Building a Book: Planning

Welcome back to another month of our Building a Book series. This week we’re going to cover ways to plan your novel. You may be asking yourself, “why should I plan, can’t I just write?” The answer to that is yes, of course. There’s really no right or wrong way to write a novel. However, writing a book is hard

While picking up a pen and just writing might seem like the most organic option, that method doesn’t work for everyone. Planning a novel gives authors the ability to figure out their story and where they want to take things before they start writing. It’s a great way to organize thoughts, develop your characters, and structure your work. 

Just as we explored the myriad of options for brainstorming last month, there are many different ways to approach planning your novel. First, you’ll want to explore different planning methods and find one that works for you. Options include bullet points, maps, diagrams, outlines, etc. There is no right or wrong way to plan your novel. You just need to find the method that is going to best help you organize your thoughts. 

Once you’ve figured out your method, you’ll want to begin planning your story elements. We’ve highlighted a few key factors to focus on while in the planning stages below!

Main character

While it might sound like we’re stating the obvious, planning your main character is generally the best place to start. You can’t have a novel without characters and understanding who your characters are. For more tips on how to develop your main character, we recommend listening to the May episode of Three Houses, One Podcast, which was all about character development.


Every novel needs a conflict regardless of genre. Frequently, the conflict propels the story and gets the characters from point a to b. However, there are many different types of conflict. Determining the type of conflict to incorporate into your novel is going to depend on your characters and the type of story you’re telling. Establishing your conflict is one of the most important elements you can plan since the conflict ties into the rest of your plot. In romance, the conflict is most often the thing keeping the main characters apart. It could be the hero lying to the heroine or the heroine’s misconception of the hero. Regardless of what the conflict between the hero/heroine is, the conflict must be resolved for them to ultimately end up together. Planning the conflict in advance allows writers to build their plot points around the conflict so that it can be resolved in the end.


The setting of your story is in many ways another character. Giving your setting layers and depth is a pivotal way of transporting your readers into the world of your story. Whether your novel is set in rural Illinois or an alien planet, you have to build the world of your book. If you don’t take the time to establish the setting for your novel, the world and the way your characters navigate it will never feel dynamic. In another display of shameless self-plugging, you can read parts 1-3 of our World Building series here, here, and here.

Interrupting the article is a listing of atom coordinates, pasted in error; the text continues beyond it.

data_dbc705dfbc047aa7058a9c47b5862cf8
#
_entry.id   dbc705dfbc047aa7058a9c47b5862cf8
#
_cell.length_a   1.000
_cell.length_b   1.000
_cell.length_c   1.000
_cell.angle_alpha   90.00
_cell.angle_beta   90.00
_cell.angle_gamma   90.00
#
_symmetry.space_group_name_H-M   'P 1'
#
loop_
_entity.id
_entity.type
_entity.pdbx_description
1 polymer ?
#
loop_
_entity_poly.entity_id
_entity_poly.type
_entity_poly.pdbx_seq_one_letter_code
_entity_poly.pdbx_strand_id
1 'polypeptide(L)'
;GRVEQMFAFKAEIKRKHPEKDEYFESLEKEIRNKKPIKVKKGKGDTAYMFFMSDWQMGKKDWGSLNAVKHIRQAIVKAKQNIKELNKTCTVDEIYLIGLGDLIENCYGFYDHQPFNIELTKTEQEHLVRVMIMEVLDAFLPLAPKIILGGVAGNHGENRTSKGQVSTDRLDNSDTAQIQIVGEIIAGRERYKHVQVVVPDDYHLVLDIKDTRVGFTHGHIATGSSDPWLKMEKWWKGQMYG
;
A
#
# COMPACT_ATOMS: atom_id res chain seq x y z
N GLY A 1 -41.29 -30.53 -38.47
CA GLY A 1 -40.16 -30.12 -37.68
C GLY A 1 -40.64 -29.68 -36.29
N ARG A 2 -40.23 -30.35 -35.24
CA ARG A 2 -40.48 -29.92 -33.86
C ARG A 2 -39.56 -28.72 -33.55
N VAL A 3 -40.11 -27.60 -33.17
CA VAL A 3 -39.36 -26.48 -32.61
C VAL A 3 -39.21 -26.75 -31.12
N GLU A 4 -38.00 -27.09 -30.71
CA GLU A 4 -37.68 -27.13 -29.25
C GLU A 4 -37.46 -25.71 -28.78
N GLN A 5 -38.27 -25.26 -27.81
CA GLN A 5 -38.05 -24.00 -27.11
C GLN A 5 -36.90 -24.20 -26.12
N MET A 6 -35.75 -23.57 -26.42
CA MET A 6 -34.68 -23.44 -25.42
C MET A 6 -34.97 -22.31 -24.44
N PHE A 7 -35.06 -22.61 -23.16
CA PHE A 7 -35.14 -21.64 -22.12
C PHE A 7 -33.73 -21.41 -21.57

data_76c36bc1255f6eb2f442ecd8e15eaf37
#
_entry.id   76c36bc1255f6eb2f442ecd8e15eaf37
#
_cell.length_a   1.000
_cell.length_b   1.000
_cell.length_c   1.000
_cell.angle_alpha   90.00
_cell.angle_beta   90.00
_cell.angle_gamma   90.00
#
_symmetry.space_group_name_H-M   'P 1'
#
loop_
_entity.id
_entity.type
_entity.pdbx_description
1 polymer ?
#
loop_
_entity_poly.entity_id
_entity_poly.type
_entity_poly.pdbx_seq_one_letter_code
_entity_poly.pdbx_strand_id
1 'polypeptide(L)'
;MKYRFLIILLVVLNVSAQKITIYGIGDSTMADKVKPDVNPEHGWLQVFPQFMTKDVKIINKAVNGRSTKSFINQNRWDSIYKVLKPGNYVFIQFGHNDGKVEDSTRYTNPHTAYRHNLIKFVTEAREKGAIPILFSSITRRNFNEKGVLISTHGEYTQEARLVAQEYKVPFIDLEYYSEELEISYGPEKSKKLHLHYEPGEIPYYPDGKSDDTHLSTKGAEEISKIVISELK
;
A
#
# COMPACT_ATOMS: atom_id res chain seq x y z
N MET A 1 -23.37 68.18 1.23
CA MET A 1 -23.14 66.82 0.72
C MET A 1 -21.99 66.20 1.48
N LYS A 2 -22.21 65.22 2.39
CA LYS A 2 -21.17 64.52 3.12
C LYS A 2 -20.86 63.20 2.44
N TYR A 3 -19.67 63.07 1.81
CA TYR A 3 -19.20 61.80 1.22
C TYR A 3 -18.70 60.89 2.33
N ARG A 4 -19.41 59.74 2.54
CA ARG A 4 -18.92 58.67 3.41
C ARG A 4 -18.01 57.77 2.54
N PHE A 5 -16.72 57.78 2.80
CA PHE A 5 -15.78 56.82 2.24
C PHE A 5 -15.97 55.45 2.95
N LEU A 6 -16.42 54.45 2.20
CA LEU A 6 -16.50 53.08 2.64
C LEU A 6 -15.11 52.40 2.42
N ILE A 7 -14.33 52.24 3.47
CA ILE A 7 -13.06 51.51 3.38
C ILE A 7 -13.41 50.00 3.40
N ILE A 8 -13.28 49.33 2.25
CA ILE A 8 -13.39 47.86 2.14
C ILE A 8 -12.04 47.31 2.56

The structure of your novel consists of several smaller, yet important elements: point of view (POV), tense, and chronology. As you begin to plan your novel, it is crucial to not only pick your POV, but also your tense. Furthermore, it is important to maintain a consistent tense. Starting off with past tense and then switching to present tense in the same paragraph is jarring for readers. If you’re planning on including multiple POV characters, establish the tense for each. A fantastic example of multiple POVs is in Voyager by Diana Gabaldon. In the third Outlander installment, Voyager, Gabaldon uses third person past tense for chapters where Jamie Fraser is the POV character and first person past tense for chapters where Claire Fraser is the POV character. This change in perspective alerts readers that the POV has shifted from one character to another. 

Finally, you’ll want to establish your chronology. Are you telling a fully linear story? Or will you alternate between past and present events? If you’re going to jump around in your timeline or incorporate long flashbacks, you’ll want to establish that in a way your readers can comprehend. A great example of time hopping is The Summer I Turned Pretty by Jenny Han. In Summer, Han frequently alternates between chapters set in the present and the past. She prefaces every flashback chapter with the narrator’s age, establishing that we are now reading something from the past. Using flashbacks is a matter of personal preference. I generally recommend only using them if they further the plot or establish a crucial facet of a character’s backstory. 

These are just a few ways to plan your novel. Other elements to consider when planning are goals for your main character and your ending. Be sure to comment below on how you like to plan your writing!